WASHINGTON and Madrid have reached an agreement in which the US will bolster its crisis response force in the south of Spain.
The deal comes after an incident in Benghazi in 2012 when armed militants rushed the American consulate there and the US crisis response forces were too late to defend the base.
Ambassador Chris Stevens and three other American personnel were killed in the Libya attack and this move from the Pentagon is to counter the threat of a repeated assault in similar areas.
In the base near Moron de la Frontera, around 40 miles south east of Seville, the US has a present deployment of around 800 troops.
The new military cooperation deal will mean a permanent deployment of up to 2,200 US service members most of which will be Marines and sailors.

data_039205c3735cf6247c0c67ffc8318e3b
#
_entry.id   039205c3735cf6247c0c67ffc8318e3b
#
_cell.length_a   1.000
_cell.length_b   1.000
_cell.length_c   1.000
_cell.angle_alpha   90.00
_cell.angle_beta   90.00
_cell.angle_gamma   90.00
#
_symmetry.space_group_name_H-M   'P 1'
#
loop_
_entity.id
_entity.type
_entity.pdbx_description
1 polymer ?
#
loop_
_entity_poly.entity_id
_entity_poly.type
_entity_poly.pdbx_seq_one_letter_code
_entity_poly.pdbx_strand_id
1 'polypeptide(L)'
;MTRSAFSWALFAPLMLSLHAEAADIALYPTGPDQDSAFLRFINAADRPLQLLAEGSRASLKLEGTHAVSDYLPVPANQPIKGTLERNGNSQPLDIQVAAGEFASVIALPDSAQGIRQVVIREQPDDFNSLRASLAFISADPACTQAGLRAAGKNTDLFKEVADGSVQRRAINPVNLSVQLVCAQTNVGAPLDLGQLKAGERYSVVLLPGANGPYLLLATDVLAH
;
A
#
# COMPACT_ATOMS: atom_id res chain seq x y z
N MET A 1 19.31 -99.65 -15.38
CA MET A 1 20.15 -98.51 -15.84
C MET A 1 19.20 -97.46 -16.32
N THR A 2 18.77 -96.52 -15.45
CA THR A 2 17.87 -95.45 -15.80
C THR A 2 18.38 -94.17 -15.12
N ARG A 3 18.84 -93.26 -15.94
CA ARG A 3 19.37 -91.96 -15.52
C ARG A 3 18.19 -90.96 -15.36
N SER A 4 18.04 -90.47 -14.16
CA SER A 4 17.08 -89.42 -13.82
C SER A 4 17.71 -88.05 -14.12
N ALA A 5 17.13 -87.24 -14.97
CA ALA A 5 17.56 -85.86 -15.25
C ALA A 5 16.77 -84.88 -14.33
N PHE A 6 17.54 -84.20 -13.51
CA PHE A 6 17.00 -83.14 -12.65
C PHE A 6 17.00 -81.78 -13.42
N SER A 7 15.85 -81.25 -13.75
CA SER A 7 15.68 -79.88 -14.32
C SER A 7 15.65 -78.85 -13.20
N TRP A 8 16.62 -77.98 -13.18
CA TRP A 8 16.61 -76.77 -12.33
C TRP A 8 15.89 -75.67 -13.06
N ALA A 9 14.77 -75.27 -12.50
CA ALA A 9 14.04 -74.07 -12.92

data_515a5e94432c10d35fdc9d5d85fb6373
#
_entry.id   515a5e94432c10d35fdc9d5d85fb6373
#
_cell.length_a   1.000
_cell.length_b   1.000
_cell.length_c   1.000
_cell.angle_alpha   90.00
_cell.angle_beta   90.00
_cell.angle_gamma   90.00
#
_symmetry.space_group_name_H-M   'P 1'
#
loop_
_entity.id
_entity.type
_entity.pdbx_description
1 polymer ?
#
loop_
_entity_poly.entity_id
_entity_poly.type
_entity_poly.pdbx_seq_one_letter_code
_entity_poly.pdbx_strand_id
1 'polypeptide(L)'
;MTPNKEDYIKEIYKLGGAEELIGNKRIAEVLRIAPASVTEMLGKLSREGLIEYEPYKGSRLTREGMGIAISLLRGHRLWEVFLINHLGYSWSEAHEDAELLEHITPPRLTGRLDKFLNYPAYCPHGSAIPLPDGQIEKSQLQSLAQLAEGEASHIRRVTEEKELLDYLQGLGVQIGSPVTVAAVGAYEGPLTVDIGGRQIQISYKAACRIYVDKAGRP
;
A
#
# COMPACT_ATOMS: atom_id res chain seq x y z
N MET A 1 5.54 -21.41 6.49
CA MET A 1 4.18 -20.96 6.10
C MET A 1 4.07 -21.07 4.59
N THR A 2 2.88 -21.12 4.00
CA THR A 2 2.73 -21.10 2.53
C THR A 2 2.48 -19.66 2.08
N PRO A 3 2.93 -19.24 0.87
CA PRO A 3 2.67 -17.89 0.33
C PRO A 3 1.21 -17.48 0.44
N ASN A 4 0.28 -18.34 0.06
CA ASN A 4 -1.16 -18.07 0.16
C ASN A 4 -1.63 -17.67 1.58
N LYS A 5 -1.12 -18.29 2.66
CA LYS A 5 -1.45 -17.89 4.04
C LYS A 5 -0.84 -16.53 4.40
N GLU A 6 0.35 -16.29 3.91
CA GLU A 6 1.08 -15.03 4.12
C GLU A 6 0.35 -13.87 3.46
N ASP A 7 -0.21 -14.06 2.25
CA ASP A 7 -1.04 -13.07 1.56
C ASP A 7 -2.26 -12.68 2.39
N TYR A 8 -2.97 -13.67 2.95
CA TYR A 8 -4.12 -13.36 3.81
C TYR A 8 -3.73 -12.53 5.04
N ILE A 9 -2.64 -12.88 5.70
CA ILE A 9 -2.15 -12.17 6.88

US Colonel Calvert Worth said, “Right now, we are focused on those embassies that are positioned in the countries deemed most at risk for crisis."
"We have forces here that can operate out of Morón that can respond to western Africa, the Gulf of Guinea and northern Africa when called upon," Worth added.
The Spanish military has hundreds of troops at the same base and the two militaries engage in training operations together.
Troops can now travel to danger areas in bases like Sigonella and also in Africa including Senegal, Ghana and Gabon, and be within striking distance when needed.